The Business of Fashion
Agenda-setting intelligence, analysis and advice for the global fashion community.
Agenda-setting intelligence, analysis and advice for the global fashion community.
SHANGHAI — When Janet Wang returned to Alibaba as general manager of its Tmall Luxury Pavilion in early 2021, she found much had changed since she had left the Chinese e-commerce behemoth five years before.
In 2014, when Wang helped bring Burberry on board as the platform’s first luxury brand, the idea of selling on Tmall was still anathema to most top-end players.
Today, almost 200 brands operate stores on Tmall’s Luxury Pavilion, a dedicated space for the segment which the platform first launched in 2017.
The clambering by luxury brands to join China’s biggest e-commerce platform has been particularly heated since the beginning of 2020, when the country first entered widespread lockdowns to stem the spread of Covid-19. That year, an average of one new flagship store per week opened on Luxury Pavilion, which is now home to brands including Cartier, Gucci, Prada, Armani and Hermès.
“The first outbreak accelerated the penetration of online luxury, which doubled or even tripled,” Wang explained. For brands, “it’s more than just a sales channel. It’s a vehicle that they can use [to harvest] consumer insights and then build their strategies around it.”
The platform’s broad reach and immediacy can make it a bellwether for how the interests of China’s luxury consumers are evolving: Today, Wang says, watches have overtaken handbags as the preferred luxury category among online shoppers from lower-tier cities, with even sales of million-yuan ($157,000) Vacheron Constantin timepieces becoming an increasingly regular occurrence.
In first- and second-tier cities, sales are increasingly driven by young women who use the platform to access niche designer brands that are not widely available in China. This trend has been accelerated by the opening of multi-brand giant Farfetch’s store on Luxury Pavilion 12 months ago, which brought 3,000 labels to the platform.
Owner Alibaba doesn’t routinely break out growth rates for Luxury Pavilion, but early last year Tmall told local media outlets that the unit’s quarterly sales had more than doubled year-on-year, rising 159 percent in a signal that one year into the pandemic, the relevance of online sales for luxury in China showed no signs of abating.
In 2022, online luxury platforms like Tmall’s Luxury Pavilion and its 900 million active users are once again poised to see an increase in attention, and investment, from luxury brands, Wang says. As the wave of coronavirus’ Omicron variant fades in much of the world, its belated spread in China is making physical retail and events in the country more fraught than they have been at any time since the initial wave of lockdowns and store closures over two years ago.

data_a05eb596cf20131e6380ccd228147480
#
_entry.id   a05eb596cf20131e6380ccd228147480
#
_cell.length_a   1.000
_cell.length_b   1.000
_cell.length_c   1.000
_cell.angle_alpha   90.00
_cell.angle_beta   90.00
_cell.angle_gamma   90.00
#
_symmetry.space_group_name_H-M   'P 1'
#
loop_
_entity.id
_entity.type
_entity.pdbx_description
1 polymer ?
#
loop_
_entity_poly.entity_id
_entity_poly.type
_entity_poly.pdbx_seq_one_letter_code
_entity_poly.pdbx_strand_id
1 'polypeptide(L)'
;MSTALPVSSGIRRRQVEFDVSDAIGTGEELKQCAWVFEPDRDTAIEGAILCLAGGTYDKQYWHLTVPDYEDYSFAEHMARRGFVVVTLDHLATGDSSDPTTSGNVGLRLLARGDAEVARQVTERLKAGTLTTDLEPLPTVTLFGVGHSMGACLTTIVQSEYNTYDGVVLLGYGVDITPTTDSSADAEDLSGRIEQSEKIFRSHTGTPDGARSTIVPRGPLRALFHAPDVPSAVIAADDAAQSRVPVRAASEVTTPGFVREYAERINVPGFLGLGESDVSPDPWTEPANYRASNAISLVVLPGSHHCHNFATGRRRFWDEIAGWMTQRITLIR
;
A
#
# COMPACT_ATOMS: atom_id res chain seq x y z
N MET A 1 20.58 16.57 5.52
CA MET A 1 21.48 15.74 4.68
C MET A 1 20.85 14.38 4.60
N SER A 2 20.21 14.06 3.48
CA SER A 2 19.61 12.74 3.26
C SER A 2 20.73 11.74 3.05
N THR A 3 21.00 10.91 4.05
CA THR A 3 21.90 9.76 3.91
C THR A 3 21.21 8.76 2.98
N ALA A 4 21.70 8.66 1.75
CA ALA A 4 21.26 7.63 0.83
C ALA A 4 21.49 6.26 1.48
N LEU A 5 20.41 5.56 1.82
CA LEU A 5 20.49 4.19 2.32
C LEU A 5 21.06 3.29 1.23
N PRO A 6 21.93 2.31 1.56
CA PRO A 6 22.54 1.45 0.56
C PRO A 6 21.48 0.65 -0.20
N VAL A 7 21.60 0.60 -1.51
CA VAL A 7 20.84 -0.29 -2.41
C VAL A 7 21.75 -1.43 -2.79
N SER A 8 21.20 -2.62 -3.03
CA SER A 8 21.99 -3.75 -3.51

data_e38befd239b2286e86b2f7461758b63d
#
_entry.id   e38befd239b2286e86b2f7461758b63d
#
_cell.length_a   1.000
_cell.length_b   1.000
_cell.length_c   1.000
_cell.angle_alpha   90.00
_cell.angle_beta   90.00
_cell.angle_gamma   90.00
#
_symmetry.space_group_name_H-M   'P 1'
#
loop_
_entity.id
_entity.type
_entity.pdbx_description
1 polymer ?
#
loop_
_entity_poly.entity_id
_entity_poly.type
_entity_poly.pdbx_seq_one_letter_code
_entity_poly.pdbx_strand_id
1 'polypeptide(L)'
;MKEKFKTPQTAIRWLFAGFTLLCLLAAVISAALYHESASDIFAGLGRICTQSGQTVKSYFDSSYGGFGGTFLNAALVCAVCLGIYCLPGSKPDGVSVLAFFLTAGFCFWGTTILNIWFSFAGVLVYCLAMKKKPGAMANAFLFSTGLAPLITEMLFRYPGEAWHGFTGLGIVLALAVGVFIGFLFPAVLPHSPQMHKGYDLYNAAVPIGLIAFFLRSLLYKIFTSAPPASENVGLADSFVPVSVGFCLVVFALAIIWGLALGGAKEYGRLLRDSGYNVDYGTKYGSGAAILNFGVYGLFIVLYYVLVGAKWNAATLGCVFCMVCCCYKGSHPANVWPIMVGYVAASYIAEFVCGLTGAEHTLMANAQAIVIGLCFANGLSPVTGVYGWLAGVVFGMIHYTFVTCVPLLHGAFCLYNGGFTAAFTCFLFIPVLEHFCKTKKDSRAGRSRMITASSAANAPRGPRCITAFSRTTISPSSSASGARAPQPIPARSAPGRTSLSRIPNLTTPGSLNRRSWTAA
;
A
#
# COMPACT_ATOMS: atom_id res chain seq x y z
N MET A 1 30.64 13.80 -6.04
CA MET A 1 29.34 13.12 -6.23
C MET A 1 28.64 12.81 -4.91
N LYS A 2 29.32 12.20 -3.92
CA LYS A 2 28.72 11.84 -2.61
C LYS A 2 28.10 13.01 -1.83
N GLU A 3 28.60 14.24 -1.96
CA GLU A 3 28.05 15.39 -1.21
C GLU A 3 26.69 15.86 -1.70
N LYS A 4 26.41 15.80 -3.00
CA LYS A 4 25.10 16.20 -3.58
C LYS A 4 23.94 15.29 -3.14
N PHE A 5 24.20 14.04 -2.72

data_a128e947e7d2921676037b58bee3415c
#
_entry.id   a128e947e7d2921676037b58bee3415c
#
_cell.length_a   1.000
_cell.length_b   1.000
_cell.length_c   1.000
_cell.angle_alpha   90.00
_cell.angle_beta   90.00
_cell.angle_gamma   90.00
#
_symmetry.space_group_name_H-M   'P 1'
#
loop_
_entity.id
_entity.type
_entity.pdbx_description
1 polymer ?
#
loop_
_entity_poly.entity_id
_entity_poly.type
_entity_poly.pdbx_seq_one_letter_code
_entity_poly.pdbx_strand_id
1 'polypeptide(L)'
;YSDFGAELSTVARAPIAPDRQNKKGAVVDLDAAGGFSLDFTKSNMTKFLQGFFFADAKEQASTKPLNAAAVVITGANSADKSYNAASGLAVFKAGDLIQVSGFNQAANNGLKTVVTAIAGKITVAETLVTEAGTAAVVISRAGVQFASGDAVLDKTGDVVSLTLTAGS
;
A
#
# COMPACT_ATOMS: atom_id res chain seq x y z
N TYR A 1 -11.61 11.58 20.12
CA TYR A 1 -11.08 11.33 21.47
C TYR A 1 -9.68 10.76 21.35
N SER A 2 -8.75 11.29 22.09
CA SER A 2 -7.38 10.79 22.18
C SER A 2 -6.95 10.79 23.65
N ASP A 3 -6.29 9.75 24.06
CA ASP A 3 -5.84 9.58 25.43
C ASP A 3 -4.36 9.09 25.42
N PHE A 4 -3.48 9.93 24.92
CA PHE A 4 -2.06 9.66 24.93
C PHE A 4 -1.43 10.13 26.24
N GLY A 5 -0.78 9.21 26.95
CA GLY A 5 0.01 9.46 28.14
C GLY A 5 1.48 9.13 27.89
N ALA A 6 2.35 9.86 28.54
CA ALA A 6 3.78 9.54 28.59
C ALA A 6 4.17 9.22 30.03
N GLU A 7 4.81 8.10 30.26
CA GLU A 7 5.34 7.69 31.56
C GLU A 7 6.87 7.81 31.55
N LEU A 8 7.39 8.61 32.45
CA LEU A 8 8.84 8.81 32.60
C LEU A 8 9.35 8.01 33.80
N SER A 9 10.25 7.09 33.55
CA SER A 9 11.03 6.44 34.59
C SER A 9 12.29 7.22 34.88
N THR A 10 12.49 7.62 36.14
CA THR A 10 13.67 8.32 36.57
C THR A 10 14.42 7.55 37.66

On Sunday evening Shanghai authorities announced the city of over 25 million would begin locking down its population (half the city is locked down for five days beginning Monday this week, the other half enters lockdown on April 1) in order to calm record high infection rates in the commercial capital.
On hold are not only Shanghai Fashion Week (which was due to begin on Mar. 25) but also brand’s events, in-store launches and activations that have become an increasingly regular fixture in the city, as global brands look to tap surging domestic demand from Chinese consumers who, since the pandemic, rarely enjoy the opportunity to travel and shop abroad.
Shanghai’s lockdown comes weeks after another first-tier city and important luxury hub in the country’s south, Shenzhen, home to 17.5 million, also effectively closed for business due to a seven-day lockdown. With the more-contagious (if less lethal) Omicron variant now getting a foothold in China, it’s a fair bet that the country’s “Covid Zero” strategy will lead to further disruptions for physical retail in the months to come.
But unlike the first half of 2020, luxury brands now have two years of experience operating under pandemic conditions. As a result of this experience, as well as a more robust e-commerce infrastructure, they may see only a “modest headwind” from China’s outbreak, according to Luca Solca, head of luxury goods research at Bernstein.
“I think brands should only be concerned to a point: over the past two years, brands have perfected remote selling and digital distribution,” he said. “It will be a matter of going back to that, this time having accumulated useful experience on how to run these operations.”
Indeed, even as Covid-19 propelled China’s luxury industry—data from The State of Fashion 2022, a report co-published by The Business of Fashion and McKinsey & Company, showed domestic sales surging 70 to 90 percent above 2019 levels by the end of last year—growth has been uneven across both luxury brands and shopping channels.